The dark side of silicon

How can we reduce the power consumption of computers? Scientists at EPFL are exploring “dark silicon”.

Computing eats up energy – and it’s not a trivial matter! All the datacenters in the USA put together use as much energy as all the households in Switzerland. We have reason to believe that this phenomenon will continue exponentially, in line with our growing needs. Among the teams at EPFL that are working to reduce the energy consumption of electronic chips, the Parallel Systems Architecture Laboratory (PARSA) is exploring a solution that could reduce it by a factor of 100!

Dark computing opens up new perspectives. The idea is this: chips composed of hundreds of cores, each with its own specialization. Instead of a single processor that does everything, there is an assembly of specialized circuits, in which only the cores being used are activated, and the others disactivated.

In current computing models, one existing paradigm anticipates this concept: graphic circuits, specialized in display-related tasks. They provide a good example of how dark computing will affect our futures. “In the near future, network, storage and research functions will have their own, dedicated circuits, integrated in a single chip”, explains Babak Falsafi, Director of PARSA.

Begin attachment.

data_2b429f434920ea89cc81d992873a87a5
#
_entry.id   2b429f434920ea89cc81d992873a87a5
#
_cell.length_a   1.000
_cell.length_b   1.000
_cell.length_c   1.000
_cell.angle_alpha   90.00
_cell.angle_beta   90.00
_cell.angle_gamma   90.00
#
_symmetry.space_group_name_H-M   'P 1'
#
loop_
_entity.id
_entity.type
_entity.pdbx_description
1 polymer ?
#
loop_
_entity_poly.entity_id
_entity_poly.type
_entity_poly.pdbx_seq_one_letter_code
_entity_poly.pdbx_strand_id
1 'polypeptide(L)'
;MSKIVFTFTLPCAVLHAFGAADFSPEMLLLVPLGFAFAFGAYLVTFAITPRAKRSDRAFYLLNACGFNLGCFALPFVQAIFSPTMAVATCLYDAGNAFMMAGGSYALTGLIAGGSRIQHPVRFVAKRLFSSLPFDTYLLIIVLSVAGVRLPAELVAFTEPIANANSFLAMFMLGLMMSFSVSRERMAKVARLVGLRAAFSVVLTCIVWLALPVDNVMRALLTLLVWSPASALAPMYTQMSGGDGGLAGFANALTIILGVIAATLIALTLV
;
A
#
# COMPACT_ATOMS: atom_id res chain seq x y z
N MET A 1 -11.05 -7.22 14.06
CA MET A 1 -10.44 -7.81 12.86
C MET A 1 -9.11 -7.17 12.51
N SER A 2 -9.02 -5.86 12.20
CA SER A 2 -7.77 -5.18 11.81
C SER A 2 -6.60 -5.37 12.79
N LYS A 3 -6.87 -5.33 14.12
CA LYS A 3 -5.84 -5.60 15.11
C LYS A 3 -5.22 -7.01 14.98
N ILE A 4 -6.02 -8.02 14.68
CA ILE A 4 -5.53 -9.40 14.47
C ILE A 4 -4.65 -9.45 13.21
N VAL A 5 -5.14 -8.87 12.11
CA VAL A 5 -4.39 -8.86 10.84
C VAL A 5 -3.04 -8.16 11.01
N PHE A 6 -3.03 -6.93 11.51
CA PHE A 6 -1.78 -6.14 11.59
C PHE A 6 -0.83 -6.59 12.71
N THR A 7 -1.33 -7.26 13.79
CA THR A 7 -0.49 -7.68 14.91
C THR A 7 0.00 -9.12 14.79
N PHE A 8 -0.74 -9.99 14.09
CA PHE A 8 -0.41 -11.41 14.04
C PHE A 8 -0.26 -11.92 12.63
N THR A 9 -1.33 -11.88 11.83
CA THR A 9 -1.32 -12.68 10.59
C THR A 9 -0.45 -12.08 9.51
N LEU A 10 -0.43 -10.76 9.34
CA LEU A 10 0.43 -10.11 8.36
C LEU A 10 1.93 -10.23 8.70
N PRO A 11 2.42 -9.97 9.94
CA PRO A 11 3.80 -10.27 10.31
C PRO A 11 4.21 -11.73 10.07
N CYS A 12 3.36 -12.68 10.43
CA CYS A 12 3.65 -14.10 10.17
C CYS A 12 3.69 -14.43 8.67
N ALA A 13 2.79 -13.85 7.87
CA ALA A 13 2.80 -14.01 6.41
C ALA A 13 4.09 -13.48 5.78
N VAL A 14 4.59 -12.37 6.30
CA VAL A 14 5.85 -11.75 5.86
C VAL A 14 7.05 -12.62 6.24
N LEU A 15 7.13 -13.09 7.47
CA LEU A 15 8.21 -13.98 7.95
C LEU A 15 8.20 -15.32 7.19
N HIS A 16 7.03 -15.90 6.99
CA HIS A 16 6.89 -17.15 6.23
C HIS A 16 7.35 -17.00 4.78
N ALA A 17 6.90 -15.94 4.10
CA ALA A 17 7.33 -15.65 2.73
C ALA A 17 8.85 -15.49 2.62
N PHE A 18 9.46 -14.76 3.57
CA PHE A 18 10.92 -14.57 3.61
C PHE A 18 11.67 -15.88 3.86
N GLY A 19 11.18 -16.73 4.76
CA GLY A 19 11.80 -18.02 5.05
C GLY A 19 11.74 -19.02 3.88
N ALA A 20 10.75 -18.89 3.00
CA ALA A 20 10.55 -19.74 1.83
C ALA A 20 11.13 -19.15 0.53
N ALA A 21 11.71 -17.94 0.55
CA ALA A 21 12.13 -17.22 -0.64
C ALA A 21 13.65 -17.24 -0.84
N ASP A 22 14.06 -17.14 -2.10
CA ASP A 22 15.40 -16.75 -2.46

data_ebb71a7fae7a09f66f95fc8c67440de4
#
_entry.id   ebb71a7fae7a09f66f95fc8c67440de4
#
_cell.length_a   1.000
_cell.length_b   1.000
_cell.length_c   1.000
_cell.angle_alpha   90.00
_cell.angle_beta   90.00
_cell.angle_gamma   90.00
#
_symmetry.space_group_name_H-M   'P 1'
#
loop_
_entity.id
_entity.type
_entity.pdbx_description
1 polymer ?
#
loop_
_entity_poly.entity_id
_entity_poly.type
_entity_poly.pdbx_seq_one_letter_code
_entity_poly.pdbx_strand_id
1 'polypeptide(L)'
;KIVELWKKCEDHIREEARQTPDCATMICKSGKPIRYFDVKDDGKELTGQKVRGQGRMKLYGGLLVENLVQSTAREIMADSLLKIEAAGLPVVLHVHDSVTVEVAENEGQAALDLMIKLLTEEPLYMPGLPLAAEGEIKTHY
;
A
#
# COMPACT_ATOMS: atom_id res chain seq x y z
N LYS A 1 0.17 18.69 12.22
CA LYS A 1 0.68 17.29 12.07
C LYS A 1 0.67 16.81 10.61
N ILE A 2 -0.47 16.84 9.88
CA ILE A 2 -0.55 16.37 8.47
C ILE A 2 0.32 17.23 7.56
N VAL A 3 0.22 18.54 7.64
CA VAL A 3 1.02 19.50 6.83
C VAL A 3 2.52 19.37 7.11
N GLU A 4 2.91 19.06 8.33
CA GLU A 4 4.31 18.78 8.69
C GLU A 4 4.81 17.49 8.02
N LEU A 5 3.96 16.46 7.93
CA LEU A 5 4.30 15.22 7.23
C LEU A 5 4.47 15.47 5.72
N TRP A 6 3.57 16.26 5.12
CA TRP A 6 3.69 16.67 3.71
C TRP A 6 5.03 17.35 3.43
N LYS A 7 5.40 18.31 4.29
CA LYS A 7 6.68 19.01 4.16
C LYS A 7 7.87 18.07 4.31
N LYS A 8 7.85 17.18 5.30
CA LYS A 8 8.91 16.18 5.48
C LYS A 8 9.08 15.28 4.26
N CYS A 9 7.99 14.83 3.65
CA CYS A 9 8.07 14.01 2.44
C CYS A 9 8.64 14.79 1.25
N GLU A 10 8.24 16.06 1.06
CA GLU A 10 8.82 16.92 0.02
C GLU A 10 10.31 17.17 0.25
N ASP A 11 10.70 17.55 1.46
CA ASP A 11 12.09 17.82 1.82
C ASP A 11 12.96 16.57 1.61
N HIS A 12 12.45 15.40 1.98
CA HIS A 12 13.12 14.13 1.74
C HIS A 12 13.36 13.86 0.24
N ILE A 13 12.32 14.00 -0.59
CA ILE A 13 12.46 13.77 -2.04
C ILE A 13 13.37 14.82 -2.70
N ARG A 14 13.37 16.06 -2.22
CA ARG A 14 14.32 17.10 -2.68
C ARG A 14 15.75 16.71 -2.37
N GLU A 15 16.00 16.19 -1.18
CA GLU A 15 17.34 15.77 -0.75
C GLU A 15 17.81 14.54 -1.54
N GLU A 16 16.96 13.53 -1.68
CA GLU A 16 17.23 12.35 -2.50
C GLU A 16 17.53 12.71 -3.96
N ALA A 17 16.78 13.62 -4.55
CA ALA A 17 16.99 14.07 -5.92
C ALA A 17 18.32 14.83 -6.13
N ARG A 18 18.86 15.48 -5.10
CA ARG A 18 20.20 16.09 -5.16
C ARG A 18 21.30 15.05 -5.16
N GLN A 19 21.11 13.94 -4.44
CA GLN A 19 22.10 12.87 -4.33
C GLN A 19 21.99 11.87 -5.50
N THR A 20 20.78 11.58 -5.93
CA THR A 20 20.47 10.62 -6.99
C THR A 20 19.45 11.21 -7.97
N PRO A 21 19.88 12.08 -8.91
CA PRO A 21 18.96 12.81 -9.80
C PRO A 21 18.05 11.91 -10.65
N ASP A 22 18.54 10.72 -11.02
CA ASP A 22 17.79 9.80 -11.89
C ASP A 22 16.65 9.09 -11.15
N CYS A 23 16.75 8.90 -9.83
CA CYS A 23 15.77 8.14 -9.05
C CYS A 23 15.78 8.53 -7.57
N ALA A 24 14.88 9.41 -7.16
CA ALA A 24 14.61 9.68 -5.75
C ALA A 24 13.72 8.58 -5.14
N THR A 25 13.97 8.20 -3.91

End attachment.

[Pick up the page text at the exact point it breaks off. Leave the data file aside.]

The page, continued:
The concept is especially interesting for servers. “A datacenter represents millions of dollars of investment. Optimising power consumption becomes a real economic challenge.”

The hardware installed in datacenters requires enormous data processing. For example, during a simple translation request via Google. “The procedure doesn’t depend on grammatical analysis, but rather on a comparison of thousands of existing translations; these are stored, compared and sorted according to a statistical method. The same is true of many services, and as a result basic data management will therefore use more and more resources.” Such a task, if assigned to a specialized circuit, would require rather less energy.

The work performed in Babak Falsafi’s laboratory is part of the Eurocloud server program. Begun in 2010, it is expected to produce new prototypes two years from now.

Author: Lionel Pousaz

Source: EPFL